4th Jul 2017
Prime Minister’s pension claims don’t adjust for inflation
Theresa May said the Conservatives have increased the basic state pension by over £1,450. That’s correct in cash terms, but once you account for inflation it’s around £550 more.
What happens to the money from National Insurance Contributions?
Surplus funds from National Insurance Contributions in the UK are currently invested towards reducing the national debt.
200,000 more people in work under Universal Credit? The government can’t know the answer
The National Audit Office says the government will never be able to measure whether Universal Credit leads to 200,000 more people in work.
Do benefit fraud investigators outnumber super-rich tax inspectors 8:1?
The ratio is lower than this, and it’s hard to compare staffing levels for fundamentally different jobs.
Can people with terminal illnesses be declared fit to work?
There are cases reported by the media and charities where this has happened, although the government has said it isn’t supposed to.
Falsely claiming to live alone accounts for around 9% of benefit fraud
Benefit claimants saying they were single, when in fact they lived as a couple with another person, was probably the fourth most common type of benefit fraud in 2016/17.
What help is available for homeless people sleeping outside in cold weather?
Councils in England can take emergency measures to help rough sleepers during extreme weather.
Are nurses taking a second job to survive?
Nearly a quarter of respondents to a Royal College of Nursing survey said they had taken an additional job. We don’t know how representative this is of all nurses.
Did 500,000 children need emergency food supplies last year?
About 437,000 emergency supplies were given to children last year.
What proportion of benefit claimants has Universal Credit been applied to?
Between 8% of expected claimants by 2022 are claiming Universal Credit.
Is there a long list of people urging a pause on Universal Credit?
Citizens Advice and Trussell Trust have issued press releases calling for a pause, and John Major has recommended a review. The number of Conservative MPs calling for a pause is based on reports in the Telegraph.
Are more people being paid an advance on their Universal Credit?
The share of people getting an advance payment on their first Universal Credit payment is increasing.
How much does the Universal Credit helpline cost?
The Universal Credit helpline costs up to 9p a minute from a landline and between 3p and 55p per minute from a mobile. The helpline is now being made freephone.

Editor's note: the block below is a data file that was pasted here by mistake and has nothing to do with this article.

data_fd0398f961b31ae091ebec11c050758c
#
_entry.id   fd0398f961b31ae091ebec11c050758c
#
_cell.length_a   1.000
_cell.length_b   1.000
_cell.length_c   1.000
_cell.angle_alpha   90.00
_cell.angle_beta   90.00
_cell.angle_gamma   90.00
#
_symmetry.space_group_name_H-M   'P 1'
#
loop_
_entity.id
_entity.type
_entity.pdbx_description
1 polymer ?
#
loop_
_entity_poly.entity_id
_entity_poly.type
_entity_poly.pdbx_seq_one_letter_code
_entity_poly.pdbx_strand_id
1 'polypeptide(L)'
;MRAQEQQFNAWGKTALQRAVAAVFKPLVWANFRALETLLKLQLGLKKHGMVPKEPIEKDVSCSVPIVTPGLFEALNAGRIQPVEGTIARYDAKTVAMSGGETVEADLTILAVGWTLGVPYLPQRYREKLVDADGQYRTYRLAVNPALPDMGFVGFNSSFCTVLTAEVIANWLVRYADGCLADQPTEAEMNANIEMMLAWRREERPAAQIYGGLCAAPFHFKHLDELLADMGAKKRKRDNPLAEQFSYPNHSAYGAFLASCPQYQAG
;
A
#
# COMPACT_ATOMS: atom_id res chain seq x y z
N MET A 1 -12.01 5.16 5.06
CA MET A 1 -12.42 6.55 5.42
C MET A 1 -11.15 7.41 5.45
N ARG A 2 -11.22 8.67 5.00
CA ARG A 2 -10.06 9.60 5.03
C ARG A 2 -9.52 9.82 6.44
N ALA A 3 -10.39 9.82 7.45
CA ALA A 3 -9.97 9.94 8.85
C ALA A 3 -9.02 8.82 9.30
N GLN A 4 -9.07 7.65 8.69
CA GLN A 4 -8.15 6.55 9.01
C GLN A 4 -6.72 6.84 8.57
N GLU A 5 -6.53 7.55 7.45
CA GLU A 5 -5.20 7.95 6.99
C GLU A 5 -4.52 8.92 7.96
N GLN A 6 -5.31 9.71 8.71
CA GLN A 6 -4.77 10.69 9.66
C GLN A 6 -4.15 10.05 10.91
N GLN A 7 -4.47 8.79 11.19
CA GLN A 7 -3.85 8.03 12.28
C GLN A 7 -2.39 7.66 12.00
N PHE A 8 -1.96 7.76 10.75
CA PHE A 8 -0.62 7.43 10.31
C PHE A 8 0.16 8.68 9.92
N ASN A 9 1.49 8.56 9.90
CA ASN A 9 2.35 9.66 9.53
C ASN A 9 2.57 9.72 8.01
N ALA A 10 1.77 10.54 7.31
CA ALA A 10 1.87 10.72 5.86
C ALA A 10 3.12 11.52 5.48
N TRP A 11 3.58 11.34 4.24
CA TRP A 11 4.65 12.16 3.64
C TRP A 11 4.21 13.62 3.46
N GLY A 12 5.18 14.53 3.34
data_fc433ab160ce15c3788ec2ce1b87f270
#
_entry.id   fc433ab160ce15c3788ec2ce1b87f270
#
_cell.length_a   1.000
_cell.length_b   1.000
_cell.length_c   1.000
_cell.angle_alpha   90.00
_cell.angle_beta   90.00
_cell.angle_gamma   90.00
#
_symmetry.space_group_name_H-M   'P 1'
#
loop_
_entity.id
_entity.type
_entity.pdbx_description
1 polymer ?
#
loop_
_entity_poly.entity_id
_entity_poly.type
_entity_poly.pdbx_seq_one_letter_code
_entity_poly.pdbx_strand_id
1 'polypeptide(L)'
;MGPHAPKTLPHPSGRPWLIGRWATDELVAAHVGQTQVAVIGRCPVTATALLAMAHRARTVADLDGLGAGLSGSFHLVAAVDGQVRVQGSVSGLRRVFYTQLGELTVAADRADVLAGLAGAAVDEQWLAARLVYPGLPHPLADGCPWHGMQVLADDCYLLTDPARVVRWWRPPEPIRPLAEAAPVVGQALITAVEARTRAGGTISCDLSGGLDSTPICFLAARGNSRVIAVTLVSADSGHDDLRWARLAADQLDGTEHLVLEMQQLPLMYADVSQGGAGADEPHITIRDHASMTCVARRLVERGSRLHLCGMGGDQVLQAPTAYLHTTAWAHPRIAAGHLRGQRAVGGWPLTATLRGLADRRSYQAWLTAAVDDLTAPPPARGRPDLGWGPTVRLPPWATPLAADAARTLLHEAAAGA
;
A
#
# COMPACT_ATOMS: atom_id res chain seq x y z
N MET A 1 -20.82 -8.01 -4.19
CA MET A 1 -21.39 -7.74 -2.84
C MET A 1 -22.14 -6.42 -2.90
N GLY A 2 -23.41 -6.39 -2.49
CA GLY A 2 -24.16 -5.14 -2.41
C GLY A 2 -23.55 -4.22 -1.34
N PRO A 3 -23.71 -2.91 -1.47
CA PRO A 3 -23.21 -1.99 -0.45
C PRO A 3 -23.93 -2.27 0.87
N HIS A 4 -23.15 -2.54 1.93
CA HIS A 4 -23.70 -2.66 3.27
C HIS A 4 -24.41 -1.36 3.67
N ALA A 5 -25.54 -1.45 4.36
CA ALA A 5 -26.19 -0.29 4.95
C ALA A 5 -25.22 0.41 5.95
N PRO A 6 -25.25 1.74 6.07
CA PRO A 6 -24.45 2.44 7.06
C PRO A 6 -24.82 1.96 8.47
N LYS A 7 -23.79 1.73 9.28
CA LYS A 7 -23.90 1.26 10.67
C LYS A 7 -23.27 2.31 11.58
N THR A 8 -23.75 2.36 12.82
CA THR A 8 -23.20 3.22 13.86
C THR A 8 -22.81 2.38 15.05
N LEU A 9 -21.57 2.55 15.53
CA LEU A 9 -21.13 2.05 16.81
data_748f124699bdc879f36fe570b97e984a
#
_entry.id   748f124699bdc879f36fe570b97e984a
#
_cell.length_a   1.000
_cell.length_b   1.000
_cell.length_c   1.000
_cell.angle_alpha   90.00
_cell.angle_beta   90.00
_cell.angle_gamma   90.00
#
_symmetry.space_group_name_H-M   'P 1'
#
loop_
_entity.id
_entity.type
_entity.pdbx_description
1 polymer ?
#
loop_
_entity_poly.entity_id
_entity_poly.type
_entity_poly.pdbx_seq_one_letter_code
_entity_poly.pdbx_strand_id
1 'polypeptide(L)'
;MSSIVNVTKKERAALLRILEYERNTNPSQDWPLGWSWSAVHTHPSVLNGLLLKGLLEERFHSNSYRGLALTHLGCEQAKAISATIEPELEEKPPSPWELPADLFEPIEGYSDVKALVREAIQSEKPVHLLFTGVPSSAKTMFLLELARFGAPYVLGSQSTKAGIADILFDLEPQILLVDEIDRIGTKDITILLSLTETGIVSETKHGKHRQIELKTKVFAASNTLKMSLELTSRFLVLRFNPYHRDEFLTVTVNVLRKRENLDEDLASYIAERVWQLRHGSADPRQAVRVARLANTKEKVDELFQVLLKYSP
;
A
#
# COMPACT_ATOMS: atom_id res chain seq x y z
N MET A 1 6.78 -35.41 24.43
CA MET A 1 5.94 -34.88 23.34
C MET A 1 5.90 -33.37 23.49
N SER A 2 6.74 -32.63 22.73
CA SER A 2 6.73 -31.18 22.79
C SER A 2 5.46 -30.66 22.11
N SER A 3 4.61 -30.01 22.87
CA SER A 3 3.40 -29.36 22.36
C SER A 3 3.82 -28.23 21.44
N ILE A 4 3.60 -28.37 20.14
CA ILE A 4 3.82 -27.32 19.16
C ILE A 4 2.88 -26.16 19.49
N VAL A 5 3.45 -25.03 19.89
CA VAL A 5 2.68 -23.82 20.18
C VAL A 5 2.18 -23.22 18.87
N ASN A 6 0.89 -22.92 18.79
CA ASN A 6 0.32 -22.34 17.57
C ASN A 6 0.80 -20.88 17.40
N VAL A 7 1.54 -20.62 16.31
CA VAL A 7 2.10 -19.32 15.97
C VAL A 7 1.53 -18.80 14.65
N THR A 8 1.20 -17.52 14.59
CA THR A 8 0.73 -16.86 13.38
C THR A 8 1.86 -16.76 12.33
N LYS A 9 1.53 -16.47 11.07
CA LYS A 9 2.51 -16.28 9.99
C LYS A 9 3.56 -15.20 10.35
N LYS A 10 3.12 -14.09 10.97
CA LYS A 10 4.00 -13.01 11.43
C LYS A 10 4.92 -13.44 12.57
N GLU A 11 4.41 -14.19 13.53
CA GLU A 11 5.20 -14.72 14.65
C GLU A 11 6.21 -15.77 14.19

Is Universal Credit leading to rent arrears?
Half of council tenants in 105 councils are one month behind in rent, according to research by the Observer.
Were 1.4 million stuck on out-of-work benefits under Labour?
According to 2010 research by the Department for Work and Pensions, 1.4 million people were on out of work benefits in nine of the last ten years.
Is Universal Credit being paid on time?
The percentage of people receiving their first universal credit payment within five or six weeks has increased since January.
Do pension changes mean 37 million people working longer?
How many people will be affected by government proposals to bring forward the rise in the state pension age by seven years?
Does the government spend £50 billion a year on disabled people?
The government spends around £50 billion on benefits which either go wholly or in part to disabled people, people with health conditions and their carers, including housing benefit and income support.
Are people with mental health conditions now receiving higher disability benefit payments?
A greater share of people claiming disability benefits because of mental health conditions are receiving the higher rate, but that doesn’t mean that those claiming these benefits are all better off.
Pensioners in poverty
Latest figures suggest two million pensioners are in relative poverty, but the rate is much lower than it was decades ago.
Are 40% of welfare claimants pensioners?
There aren't readily-available estimates for the proportion of all welfare claimants who are pensioners or of working age.
“Average working families” and the Budget
This week’s Budget won’t make “average working families” £1,400 worse off, although that’s roughly the right ballpark for the long-term impact of tax and benefit changes.
Amendments to PIP legislation
People who were assessed for Personal Independence Payments before the tribunal decisions on 29 November won’t see their payments fall.